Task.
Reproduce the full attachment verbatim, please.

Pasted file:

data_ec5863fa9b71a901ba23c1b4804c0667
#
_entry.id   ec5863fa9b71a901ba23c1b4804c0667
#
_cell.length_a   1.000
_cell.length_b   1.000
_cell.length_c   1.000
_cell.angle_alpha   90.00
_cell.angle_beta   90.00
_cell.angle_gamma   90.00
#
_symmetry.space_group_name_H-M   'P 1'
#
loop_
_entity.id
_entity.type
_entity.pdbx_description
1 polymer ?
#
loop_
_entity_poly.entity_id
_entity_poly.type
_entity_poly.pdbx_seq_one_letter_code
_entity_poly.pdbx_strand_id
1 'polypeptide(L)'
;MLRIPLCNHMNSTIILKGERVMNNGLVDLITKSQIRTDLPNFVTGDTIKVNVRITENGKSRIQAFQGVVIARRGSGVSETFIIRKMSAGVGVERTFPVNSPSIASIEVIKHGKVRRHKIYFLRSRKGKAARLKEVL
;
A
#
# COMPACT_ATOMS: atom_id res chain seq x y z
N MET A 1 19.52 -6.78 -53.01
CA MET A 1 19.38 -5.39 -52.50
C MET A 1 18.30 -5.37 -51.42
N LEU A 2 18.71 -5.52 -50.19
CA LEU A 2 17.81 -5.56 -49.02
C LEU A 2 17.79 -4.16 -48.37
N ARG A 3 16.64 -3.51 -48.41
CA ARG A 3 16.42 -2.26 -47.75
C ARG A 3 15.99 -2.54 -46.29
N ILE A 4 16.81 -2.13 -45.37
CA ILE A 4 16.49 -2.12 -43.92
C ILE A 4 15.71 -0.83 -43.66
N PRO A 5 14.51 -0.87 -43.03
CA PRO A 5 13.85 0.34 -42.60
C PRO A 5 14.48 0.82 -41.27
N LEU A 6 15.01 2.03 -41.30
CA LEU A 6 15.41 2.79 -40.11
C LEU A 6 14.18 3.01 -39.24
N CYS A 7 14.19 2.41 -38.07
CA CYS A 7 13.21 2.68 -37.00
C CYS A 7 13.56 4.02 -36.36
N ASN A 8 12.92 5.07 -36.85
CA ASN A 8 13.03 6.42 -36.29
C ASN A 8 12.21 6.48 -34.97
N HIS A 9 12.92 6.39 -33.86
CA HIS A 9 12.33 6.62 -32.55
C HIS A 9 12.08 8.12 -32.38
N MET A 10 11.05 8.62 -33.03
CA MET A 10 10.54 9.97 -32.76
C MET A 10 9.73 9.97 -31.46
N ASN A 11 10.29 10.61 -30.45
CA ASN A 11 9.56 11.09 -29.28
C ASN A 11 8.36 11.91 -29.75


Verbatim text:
data_ec5863fa9b71a901ba23c1b4804c0667
#
_entry.id   ec5863fa9b71a901ba23c1b4804c0667
#
_cell.length_a   1.000
_cell.length_b   1.000
_cell.length_c   1.000
_cell.angle_alpha   90.00
_cell.angle_beta   90.00
_cell.angle_gamma   90.00
#
_symmetry.space_group_name_H-M   'P 1'
#
loop_
_entity.id
_entity.type
_entity.pdbx_description
1 polymer ?
#
loop_
_entity_poly.entity_id
_entity_poly.type
_entity_poly.pdbx_seq_one_letter_code
_entity_poly.pdbx_strand_id
1 'polypeptide(L)'
;MLRIPLCNHMNSTIILKGERVMNNGLVDLITKSQIRTDLPNFVTGDTIKVNVRITENGKSRIQAFQGVVIARRGSGVSETFIIRKMSAGVGVERTFPVNSPSIASIEVIKHGKVRRHKIYFLRSRKGKAARLKEVL
;
A
#
# COMPACT_ATOMS: atom_id res chain seq x y z
N MET A 1 19.52 -6.78 -53.01
CA MET A 1 19.38 -5.39 -52.50
C MET A 1 18.30 -5.37 -51.42
N LEU A 2 18.71 -5.52 -50.19
CA LEU A 2 17.81 -5.56 -49.02
C LEU A 2 17.79 -4.16 -48.37
N ARG A 3 16.64 -3.51 -48.41
CA ARG A 3 16.42 -2.26 -47.75
C ARG A 3 15.99 -2.54 -46.29
N ILE A 4 16.81 -2.13 -45.37
CA ILE A 4 16.49 -2.12 -43.92
C ILE A 4 15.71 -0.83 -43.66
N PRO A 5 14.51 -0.87 -43.03
CA PRO A 5 13.85 0.34 -42.60
C PRO A 5 14.48 0.82 -41.27
N LEU A 6 15.01 2.03 -41.30
CA LEU A 6 15.41 2.79 -40.11
C LEU A 6 14.18 3.01 -39.24
N CYS A 7 14.19 2.41 -38.07
CA CYS A 7 13.21 2.68 -37.00
C CYS A 7 13.56 4.02 -36.36
N ASN A 8 12.92 5.07 -36.85
CA ASN A 8 13.03 6.42 -36.29
C ASN A 8 12.21 6.48 -34.97
N HIS A 9 12.92 6.39 -33.86
CA HIS A 9 12.33 6.62 -32.55
C HIS A 9 12.08 8.12 -32.38
N MET A 10 11.05 8.62 -33.03
CA MET A 10 10.54 9.97 -32.76
C MET A 10 9.73 9.97 -31.46
N ASN A 11 10.29 10.61 -30.45
CA ASN A 11 9.56 11.09 -29.28
C ASN A 11 8.36 11.91 -29.75